How Alcohol Can Affect Your Slow Cooker Meals

Of all of our favorite kitchen appliances, the slow cooker trends toward the top of the list. Since the first version of this handy tool came to the American market in the 1950s (via CNET), it's become a common presence in many home kitchens, helping to prepare fruity al pastor pork, eggy, cheesy breakfast casserole, and hearty split pea soup, to name just a few dishes. The slow cooker is a surprising winner for unexpected uses, such as making large portions of creamy oatmeal or rice congee and serving warm mulled wine and cider during holiday dinner parties and cookie swaps, too.

Although the Instant Pot is most likely the popular hands-off appliance most of us think of first, slow cookers are no slouch: According to Food & Wine, they're found in more than 80 percent of American homes. And though they're great for cooking a huge variety of dishes, it might be best to avoid slow cooking any recipes which call for a substantial amount of alcohol.

Most alcohol in recipes cooks off

For those of us that like to cook, it's more than likely that we've prepared a dish that calls for some form of alcohol: think of coq au vin, a French dish of chicken braised in wine; boeuf bourguignon, also a French stew featuring wine and, in this case, beef; and vodka sauce, the creamy tomato sauce spiked with vodka that's often tossed with penne pasta. While all of these dishes feature quantities of alcohol ranging from miniscule to generous, they have something else in common, too: At least a little bit — and possibly a lot — of the alcohol used in the dish will "burn off" as it cooks.

According to Food Network, foods cooked with alcohol (or baked, such as a rum cake) will have less alcohol content at the end of cooking. In their example, a pot roast made with wine and roasted for more than two hours retains only five percent of the original quantity of alcohol, though dishes with more alcohol and a shorter cook time will retain more. But here's the thing: Many of the dishes we prepare with alcohol are made in a pot or baking dish that's uncovered for at least part of the cooking process, allowing the alcohol to evaporate.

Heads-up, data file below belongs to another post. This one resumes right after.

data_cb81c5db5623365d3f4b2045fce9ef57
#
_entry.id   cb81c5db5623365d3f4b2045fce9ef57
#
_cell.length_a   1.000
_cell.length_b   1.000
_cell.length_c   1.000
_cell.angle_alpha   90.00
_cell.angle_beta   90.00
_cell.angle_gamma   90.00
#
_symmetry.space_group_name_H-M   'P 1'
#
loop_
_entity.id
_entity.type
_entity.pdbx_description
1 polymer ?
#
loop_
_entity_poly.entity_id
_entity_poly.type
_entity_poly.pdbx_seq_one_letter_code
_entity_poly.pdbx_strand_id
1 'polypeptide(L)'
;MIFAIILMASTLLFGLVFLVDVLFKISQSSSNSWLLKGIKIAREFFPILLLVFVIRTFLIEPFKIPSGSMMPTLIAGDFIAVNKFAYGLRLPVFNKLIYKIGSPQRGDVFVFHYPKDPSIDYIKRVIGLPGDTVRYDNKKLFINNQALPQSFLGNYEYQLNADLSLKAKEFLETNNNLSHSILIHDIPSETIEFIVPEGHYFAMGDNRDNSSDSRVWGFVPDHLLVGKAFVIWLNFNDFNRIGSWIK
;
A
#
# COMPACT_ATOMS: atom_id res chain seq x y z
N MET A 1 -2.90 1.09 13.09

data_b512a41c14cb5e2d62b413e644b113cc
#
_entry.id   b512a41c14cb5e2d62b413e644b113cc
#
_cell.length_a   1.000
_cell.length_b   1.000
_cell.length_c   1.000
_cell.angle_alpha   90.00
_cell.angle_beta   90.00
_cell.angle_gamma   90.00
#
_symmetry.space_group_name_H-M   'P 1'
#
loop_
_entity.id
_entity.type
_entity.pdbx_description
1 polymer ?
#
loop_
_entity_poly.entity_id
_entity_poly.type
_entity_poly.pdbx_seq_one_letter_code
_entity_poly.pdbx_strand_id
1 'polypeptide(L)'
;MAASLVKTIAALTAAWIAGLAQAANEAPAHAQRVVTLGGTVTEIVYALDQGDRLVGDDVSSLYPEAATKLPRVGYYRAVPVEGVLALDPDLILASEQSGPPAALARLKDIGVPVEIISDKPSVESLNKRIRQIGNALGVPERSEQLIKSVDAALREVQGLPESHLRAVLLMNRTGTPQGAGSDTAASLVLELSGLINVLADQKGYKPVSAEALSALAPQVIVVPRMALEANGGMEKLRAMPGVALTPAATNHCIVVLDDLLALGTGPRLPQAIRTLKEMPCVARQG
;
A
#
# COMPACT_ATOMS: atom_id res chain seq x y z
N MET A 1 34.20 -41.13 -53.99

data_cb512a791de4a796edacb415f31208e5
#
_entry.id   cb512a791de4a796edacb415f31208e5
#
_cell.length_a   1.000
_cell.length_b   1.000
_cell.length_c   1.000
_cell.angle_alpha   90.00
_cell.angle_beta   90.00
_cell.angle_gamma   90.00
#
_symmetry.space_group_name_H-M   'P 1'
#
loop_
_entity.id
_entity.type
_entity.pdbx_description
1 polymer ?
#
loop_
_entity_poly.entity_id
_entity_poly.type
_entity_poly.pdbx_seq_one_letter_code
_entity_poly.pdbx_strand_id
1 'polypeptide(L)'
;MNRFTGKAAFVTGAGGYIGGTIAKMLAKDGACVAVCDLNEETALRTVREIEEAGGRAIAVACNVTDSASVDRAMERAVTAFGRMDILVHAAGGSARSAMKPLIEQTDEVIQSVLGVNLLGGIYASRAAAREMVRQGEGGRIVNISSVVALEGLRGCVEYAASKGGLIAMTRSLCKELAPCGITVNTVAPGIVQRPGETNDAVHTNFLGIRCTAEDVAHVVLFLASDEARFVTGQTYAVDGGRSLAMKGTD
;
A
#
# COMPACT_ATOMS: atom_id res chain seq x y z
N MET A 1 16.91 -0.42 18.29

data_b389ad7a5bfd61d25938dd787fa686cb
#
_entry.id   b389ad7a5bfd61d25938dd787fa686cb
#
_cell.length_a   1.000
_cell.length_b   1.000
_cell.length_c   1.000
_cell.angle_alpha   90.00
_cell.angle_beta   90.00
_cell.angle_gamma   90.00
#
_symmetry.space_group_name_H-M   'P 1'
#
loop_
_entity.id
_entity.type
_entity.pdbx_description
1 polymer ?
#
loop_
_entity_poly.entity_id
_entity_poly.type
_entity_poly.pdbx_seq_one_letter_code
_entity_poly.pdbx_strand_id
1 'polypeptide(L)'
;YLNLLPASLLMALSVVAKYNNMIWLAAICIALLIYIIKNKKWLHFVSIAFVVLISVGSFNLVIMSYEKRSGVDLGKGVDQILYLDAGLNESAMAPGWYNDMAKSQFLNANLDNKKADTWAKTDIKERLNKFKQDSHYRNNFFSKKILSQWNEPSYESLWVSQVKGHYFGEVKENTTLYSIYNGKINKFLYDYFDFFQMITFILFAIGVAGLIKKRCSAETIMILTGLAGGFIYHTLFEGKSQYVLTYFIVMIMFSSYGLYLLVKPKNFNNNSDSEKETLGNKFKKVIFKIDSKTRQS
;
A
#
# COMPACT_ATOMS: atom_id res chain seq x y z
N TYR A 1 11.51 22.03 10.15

But a sealed slow cooker doesn't give the alcohol the opportunity to burn off

As noted by Kitchn, that's not the case with a slow cooker, which is covered with a lid during its long cook times in order to slowly steam and braise the food. So any alcohol you add to a slow cooker recipe might not get hot enough — or exposed to enough air — to reduce in volume.

Although you're not likely to get tipsy from any alcohol-spiked slow cooker dishes, the strong, "raw" flavor booze has when it's not cooked out isn't likely to mesh well with the dish you're making. So what to do if your slow cooker recipe calls for it? Kitchn advises browning any meat used in the dish first, then using the alcohol called for to deglaze the pan before transferring the contents to the slow cooker and proceeding with the recipe. If the recipe was designed specifically for a slow cooker, just use the amount of alcohol called for and no more: Instead, you can pour yourself a glass to enjoy with the finished dish.